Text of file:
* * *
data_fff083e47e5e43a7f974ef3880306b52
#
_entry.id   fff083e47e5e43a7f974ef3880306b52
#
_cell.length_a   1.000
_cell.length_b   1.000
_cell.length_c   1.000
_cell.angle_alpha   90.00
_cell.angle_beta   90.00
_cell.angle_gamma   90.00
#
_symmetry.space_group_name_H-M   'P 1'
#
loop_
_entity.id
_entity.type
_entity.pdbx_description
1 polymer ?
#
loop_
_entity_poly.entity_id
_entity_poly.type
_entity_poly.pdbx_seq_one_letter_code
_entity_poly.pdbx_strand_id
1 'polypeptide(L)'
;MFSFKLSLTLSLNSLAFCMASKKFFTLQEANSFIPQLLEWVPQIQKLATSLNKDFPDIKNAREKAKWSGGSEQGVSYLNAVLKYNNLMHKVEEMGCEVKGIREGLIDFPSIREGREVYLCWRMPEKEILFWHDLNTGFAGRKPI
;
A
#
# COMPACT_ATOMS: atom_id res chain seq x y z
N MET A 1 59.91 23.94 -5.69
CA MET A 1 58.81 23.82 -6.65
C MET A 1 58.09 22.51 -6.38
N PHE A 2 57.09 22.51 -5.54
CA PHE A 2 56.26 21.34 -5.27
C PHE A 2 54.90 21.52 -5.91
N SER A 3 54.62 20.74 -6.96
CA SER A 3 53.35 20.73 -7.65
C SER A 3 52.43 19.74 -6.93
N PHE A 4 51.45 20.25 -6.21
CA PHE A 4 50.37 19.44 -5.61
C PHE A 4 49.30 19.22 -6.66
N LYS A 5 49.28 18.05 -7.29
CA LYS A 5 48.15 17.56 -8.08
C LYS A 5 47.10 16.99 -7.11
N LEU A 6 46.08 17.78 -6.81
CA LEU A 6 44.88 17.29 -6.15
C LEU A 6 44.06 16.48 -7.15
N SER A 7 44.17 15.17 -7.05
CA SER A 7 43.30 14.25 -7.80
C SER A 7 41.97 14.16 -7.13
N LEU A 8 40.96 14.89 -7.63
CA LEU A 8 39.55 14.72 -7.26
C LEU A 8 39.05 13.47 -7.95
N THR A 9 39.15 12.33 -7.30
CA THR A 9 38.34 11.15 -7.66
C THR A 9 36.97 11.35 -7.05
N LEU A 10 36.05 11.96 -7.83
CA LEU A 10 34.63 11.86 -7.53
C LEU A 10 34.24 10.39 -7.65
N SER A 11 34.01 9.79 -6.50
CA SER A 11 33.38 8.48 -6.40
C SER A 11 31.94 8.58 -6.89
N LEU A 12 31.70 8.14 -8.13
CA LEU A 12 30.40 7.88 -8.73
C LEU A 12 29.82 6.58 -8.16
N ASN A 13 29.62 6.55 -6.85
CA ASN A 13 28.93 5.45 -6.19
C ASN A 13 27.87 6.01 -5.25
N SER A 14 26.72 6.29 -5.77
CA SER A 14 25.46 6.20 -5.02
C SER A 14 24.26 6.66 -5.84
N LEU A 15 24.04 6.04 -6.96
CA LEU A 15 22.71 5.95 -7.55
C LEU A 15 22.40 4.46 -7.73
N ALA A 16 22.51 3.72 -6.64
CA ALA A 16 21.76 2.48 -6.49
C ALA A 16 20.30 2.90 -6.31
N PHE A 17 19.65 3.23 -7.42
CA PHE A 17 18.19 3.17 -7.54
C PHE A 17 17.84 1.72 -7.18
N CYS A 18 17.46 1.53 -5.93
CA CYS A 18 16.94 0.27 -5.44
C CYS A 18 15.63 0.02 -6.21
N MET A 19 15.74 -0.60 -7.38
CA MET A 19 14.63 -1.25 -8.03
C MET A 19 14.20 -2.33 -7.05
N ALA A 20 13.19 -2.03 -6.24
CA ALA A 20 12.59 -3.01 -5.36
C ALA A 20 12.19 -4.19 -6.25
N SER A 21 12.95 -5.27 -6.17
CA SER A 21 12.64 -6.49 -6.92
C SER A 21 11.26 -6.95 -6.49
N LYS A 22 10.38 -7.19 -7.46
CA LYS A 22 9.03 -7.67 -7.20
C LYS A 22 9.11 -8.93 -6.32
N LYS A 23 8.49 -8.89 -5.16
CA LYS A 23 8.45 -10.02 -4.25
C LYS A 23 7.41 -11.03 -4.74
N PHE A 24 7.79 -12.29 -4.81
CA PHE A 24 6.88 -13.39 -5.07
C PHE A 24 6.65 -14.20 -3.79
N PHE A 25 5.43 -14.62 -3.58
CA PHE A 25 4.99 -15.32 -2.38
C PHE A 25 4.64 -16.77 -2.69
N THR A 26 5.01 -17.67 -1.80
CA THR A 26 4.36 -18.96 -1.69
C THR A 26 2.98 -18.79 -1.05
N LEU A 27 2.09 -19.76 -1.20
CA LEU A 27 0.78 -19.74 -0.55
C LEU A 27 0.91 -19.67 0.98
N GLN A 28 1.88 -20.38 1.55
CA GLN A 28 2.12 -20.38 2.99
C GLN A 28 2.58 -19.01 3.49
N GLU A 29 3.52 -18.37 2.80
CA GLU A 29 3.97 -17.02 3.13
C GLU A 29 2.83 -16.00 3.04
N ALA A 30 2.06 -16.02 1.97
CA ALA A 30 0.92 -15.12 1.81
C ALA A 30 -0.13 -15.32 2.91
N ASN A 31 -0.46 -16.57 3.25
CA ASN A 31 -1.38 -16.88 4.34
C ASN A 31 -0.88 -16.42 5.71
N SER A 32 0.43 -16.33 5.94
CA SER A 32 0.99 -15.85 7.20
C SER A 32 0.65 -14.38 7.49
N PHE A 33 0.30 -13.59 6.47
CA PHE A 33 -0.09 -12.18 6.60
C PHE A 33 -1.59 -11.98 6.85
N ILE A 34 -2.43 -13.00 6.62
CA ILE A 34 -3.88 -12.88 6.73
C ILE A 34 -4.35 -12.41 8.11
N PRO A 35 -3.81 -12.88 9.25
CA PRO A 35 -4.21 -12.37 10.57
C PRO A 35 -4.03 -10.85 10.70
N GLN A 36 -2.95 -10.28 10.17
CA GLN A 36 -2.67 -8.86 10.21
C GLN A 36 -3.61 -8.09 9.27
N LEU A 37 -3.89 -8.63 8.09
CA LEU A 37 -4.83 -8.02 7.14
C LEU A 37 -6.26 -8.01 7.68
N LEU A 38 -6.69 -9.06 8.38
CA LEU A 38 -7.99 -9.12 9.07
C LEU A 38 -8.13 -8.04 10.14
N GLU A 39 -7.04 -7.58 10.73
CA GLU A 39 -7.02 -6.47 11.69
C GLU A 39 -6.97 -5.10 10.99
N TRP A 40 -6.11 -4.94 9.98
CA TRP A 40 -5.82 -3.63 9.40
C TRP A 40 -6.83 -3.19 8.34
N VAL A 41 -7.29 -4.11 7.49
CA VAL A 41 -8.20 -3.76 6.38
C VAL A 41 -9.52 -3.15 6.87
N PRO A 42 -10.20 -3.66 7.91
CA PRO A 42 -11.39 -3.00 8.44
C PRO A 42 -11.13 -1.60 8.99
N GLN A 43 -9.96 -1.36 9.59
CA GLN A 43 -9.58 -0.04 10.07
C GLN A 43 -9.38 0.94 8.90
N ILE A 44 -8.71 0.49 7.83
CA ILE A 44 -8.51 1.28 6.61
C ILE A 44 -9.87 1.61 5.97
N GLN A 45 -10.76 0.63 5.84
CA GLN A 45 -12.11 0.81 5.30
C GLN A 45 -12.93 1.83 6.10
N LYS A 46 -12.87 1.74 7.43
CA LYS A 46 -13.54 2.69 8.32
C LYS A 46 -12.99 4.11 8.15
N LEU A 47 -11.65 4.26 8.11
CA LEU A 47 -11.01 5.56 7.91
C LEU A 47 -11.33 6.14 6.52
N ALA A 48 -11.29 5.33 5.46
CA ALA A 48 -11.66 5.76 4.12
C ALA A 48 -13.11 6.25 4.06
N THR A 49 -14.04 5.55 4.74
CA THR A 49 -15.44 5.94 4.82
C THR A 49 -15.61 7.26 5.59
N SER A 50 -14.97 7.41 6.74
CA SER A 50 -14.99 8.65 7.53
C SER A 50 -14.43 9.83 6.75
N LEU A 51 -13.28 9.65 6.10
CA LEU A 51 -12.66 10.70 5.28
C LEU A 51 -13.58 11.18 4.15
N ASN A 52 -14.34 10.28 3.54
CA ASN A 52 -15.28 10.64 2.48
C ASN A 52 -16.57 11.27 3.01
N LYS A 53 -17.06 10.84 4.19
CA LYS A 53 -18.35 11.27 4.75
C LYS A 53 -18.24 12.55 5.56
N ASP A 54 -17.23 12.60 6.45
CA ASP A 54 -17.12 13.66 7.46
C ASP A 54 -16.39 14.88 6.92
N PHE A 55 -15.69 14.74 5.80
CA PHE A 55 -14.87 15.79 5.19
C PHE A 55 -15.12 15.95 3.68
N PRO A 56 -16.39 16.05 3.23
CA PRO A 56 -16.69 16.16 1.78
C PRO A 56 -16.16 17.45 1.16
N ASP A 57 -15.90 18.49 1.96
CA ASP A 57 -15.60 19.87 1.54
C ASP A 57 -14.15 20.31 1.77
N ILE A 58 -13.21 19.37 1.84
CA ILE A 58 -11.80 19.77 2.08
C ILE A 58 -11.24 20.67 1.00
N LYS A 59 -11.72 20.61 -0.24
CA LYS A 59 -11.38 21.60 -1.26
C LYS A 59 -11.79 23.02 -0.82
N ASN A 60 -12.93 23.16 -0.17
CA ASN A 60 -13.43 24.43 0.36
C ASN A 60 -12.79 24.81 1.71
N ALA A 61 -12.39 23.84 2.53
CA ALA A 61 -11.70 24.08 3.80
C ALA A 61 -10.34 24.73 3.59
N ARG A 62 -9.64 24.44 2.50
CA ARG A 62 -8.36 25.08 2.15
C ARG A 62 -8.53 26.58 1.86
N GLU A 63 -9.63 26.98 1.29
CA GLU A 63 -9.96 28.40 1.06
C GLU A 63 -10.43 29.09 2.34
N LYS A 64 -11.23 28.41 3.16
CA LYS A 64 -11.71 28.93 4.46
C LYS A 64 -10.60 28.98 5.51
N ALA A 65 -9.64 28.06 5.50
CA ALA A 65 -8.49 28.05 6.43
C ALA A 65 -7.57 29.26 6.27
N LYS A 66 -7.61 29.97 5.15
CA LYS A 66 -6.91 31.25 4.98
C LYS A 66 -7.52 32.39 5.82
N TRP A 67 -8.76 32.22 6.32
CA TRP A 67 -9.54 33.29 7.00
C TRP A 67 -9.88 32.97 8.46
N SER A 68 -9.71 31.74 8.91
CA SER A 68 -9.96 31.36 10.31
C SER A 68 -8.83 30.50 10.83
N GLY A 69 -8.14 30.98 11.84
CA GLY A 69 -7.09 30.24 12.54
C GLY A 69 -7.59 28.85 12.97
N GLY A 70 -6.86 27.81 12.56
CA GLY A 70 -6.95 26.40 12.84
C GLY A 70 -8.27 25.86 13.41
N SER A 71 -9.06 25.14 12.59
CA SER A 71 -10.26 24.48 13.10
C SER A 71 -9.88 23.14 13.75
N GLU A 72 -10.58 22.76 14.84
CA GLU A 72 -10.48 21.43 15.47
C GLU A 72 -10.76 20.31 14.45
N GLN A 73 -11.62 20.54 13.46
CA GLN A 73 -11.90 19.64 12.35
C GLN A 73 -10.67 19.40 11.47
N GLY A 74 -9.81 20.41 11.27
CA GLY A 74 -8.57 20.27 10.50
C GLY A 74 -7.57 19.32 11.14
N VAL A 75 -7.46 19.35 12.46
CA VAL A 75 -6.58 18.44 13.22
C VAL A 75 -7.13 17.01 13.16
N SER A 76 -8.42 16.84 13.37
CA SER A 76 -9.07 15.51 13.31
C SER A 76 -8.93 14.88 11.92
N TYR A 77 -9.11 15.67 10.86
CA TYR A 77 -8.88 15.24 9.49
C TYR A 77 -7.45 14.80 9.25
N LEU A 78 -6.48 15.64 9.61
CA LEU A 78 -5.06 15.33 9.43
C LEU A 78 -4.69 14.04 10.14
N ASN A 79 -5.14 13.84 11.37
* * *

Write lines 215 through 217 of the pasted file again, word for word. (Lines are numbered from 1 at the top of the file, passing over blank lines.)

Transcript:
CA ARG A 62 -8.36 25.08 2.15
C ARG A 62 -8.53 26.58 1.86
N GLU A 63 -9.63 26.98 1.29